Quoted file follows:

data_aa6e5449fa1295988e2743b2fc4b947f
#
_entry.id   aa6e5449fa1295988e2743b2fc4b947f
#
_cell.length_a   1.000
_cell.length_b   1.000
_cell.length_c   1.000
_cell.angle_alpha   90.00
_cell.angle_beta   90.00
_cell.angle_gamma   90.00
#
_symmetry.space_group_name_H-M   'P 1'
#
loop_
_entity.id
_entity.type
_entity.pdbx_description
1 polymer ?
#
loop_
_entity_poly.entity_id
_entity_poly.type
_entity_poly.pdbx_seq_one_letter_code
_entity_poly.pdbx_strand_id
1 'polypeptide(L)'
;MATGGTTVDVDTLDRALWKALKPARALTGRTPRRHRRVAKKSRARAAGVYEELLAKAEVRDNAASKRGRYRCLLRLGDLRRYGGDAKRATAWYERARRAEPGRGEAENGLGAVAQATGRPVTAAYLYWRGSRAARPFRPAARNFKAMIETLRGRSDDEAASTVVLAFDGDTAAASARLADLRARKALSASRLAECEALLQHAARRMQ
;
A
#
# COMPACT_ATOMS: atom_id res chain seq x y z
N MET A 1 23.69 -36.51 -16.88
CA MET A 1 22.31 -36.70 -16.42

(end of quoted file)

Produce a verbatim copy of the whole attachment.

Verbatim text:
data_aa6e5449fa1295988e2743b2fc4b947f
#
_entry.id   aa6e5449fa1295988e2743b2fc4b947f
#
_cell.length_a   1.000
_cell.length_b   1.000
_cell.length_c   1.000
_cell.angle_alpha   90.00
_cell.angle_beta   90.00
_cell.angle_gamma   90.00
#
_symmetry.space_group_name_H-M   'P 1'
#
loop_
_entity.id
_entity.type
_entity.pdbx_description
1 polymer ?
#
loop_
_entity_poly.entity_id
_entity_poly.type
_entity_poly.pdbx_seq_one_letter_code
_entity_poly.pdbx_strand_id
1 'polypeptide(L)'
;MATGGTTVDVDTLDRALWKALKPARALTGRTPRRHRRVAKKSRARAAGVYEELLAKAEVRDNAASKRGRYRCLLRLGDLRRYGGDAKRATAWYERARRAEPGRGEAENGLGAVAQATGRPVTAAYLYWRGSRAARPFRPAARNFKAMIETLRGRSDDEAASTVVLAFDGDTAAASARLADLRARKALSASRLAECEALLQHAARRMQ
;
A
#
# COMPACT_ATOMS: atom_id res chain seq x y z
N MET A 1 23.69 -36.51 -16.88
CA MET A 1 22.31 -36.70 -16.42